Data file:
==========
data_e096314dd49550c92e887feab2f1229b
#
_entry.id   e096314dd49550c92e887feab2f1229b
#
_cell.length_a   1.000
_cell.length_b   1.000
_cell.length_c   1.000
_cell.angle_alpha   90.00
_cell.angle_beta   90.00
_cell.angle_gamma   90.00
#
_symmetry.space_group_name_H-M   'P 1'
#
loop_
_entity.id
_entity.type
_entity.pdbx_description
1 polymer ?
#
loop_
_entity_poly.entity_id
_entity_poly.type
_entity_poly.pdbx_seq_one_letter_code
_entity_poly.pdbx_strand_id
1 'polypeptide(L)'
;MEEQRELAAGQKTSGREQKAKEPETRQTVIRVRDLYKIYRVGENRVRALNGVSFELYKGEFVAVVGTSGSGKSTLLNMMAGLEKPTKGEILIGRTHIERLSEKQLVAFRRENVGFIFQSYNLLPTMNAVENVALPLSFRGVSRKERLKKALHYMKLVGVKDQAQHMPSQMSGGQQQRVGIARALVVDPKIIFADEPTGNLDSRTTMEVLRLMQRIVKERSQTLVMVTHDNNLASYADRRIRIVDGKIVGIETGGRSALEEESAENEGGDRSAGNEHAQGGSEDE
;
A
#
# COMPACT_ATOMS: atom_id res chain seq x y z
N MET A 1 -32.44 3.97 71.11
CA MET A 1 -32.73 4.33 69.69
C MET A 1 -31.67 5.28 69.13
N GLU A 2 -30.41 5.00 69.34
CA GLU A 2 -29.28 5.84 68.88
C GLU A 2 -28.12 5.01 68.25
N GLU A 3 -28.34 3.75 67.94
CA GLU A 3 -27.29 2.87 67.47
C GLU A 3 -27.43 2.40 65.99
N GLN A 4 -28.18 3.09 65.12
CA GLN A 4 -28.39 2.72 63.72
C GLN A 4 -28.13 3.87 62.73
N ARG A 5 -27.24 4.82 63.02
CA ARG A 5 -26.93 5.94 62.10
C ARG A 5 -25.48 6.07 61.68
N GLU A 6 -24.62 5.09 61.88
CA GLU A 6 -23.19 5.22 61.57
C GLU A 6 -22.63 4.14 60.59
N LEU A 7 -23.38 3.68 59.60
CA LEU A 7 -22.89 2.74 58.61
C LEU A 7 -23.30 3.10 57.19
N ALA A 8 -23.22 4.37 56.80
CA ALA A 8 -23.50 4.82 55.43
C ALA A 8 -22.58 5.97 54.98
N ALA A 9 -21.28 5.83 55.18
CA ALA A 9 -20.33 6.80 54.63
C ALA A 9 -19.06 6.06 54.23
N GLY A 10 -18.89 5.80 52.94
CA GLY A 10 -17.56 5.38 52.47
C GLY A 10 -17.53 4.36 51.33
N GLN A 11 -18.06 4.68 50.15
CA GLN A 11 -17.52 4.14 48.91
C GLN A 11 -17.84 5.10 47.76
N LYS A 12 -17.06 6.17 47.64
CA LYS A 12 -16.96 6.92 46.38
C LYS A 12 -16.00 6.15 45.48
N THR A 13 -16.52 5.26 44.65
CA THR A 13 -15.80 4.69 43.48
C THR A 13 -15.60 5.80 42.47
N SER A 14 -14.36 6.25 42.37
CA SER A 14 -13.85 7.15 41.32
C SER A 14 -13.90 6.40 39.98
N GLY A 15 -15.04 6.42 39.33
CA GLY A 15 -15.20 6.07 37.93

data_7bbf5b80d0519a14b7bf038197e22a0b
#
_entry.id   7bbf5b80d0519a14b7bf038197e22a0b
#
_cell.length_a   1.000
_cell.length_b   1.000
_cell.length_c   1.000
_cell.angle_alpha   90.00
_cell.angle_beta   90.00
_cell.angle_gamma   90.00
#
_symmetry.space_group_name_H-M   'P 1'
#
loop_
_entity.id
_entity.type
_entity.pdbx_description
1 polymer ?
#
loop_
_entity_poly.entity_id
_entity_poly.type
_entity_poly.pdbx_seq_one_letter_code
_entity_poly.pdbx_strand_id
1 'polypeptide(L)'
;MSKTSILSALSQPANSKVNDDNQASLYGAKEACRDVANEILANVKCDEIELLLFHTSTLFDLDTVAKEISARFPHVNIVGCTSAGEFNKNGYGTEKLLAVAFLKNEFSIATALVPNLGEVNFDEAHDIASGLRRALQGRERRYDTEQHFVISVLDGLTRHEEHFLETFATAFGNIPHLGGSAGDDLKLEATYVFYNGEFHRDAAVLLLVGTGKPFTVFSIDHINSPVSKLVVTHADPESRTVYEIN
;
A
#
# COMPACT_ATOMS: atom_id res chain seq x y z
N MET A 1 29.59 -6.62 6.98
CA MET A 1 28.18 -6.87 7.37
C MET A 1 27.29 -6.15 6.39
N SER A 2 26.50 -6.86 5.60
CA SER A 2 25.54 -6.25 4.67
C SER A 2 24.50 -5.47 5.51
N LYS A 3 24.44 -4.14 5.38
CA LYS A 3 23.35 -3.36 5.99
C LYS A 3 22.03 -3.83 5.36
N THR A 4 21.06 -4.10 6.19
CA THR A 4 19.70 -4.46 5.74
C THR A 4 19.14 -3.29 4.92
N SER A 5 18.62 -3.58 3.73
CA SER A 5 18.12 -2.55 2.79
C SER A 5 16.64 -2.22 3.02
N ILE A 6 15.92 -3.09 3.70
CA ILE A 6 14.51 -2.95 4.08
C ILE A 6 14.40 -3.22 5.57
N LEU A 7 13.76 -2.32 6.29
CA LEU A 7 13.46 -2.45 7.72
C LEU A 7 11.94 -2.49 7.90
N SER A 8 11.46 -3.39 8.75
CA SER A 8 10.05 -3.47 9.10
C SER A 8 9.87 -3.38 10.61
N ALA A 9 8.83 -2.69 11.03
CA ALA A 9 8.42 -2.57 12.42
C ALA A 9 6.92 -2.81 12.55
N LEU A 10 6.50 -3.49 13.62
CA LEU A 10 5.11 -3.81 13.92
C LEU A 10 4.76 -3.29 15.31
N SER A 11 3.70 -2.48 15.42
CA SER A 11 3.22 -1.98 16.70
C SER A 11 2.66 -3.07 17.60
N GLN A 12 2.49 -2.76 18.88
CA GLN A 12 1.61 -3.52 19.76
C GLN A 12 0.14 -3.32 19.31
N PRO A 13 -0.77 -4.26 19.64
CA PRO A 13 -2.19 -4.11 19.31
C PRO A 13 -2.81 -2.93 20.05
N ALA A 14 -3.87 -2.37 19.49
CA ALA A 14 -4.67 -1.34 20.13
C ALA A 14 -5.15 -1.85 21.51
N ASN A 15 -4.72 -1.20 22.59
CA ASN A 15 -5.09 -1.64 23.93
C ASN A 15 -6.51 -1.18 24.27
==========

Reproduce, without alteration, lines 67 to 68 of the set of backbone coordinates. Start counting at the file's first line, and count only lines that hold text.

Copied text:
N THR A 13 -16.52 5.26 44.65
CA THR A 13 -15.80 4.69 43.48